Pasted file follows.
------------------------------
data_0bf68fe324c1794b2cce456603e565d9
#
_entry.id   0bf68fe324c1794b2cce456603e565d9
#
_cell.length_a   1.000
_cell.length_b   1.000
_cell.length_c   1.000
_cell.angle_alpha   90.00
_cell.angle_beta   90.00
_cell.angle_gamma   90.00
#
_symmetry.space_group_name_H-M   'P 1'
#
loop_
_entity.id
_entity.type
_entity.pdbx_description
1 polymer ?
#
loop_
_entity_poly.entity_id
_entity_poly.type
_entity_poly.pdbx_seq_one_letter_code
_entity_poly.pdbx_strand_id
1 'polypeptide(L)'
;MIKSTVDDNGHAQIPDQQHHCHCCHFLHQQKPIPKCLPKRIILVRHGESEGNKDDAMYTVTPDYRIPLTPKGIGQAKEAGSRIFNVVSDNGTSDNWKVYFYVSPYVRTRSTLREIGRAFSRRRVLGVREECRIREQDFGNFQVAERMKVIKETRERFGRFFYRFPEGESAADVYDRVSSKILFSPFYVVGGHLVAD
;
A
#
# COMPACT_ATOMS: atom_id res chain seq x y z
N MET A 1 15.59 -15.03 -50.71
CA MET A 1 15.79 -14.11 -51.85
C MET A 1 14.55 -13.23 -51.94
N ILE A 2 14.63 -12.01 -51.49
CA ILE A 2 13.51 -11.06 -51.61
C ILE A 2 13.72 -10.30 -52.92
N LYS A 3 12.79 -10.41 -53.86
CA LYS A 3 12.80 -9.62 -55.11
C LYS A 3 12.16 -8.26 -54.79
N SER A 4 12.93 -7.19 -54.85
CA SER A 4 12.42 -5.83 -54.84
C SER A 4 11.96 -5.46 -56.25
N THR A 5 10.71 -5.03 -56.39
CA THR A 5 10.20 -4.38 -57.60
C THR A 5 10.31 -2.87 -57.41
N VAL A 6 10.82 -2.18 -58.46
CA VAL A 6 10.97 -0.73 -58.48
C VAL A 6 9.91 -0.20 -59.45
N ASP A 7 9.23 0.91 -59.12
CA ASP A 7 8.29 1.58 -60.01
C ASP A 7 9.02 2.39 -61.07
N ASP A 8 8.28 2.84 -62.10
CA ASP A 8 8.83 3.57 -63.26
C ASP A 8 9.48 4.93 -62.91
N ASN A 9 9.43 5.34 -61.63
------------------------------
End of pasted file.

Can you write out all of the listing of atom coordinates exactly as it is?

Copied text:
data_0bf68fe324c1794b2cce456603e565d9
#
_entry.id   0bf68fe324c1794b2cce456603e565d9
#
_cell.length_a   1.000
_cell.length_b   1.000
_cell.length_c   1.000
_cell.angle_alpha   90.00
_cell.angle_beta   90.00
_cell.angle_gamma   90.00
#
_symmetry.space_group_name_H-M   'P 1'
#
loop_
_entity.id
_entity.type
_entity.pdbx_description
1 polymer ?
#
loop_
_entity_poly.entity_id
_entity_poly.type
_entity_poly.pdbx_seq_one_letter_code
_entity_poly.pdbx_strand_id
1 'polypeptide(L)'
;MIKSTVDDNGHAQIPDQQHHCHCCHFLHQQKPIPKCLPKRIILVRHGESEGNKDDAMYTVTPDYRIPLTPKGIGQAKEAGSRIFNVVSDNGTSDNWKVYFYVSPYVRTRSTLREIGRAFSRRRVLGVREECRIREQDFGNFQVAERMKVIKETRERFGRFFYRFPEGESAADVYDRVSSKILFSPFYVVGGHLVAD
;
A
#
# COMPACT_ATOMS: atom_id res chain seq x y z
N MET A 1 15.59 -15.03 -50.71
CA MET A 1 15.79 -14.11 -51.85
C MET A 1 14.55 -13.23 -51.94
N ILE A 2 14.63 -12.01 -51.49
CA ILE A 2 13.51 -11.06 -51.61
C ILE A 2 13.72 -10.30 -52.92
N LYS A 3 12.79 -10.41 -53.86
CA LYS A 3 12.80 -9.62 -55.11
C LYS A 3 12.16 -8.26 -54.79
N SER A 4 12.93 -7.19 -54.85
CA SER A 4 12.42 -5.83 -54.84
C SER A 4 11.96 -5.46 -56.25
N THR A 5 10.71 -5.03 -56.39
CA THR A 5 10.20 -4.38 -57.60
C THR A 5 10.31 -2.87 -57.41
N VAL A 6 10.82 -2.18 -58.46
CA VAL A 6 10.97 -0.73 -58.48
C VAL A 6 9.91 -0.20 -59.45
N ASP A 7 9.23 0.91 -59.12
CA ASP A 7 8.29 1.58 -60.01
C ASP A 7 9.02 2.39 -61.07
N ASP A 8 8.28 2.84 -62.10
CA ASP A 8 8.83 3.57 -63.26
C ASP A 8 9.48 4.93 -62.91
N ASN A 9 9.43 5.34 -61.63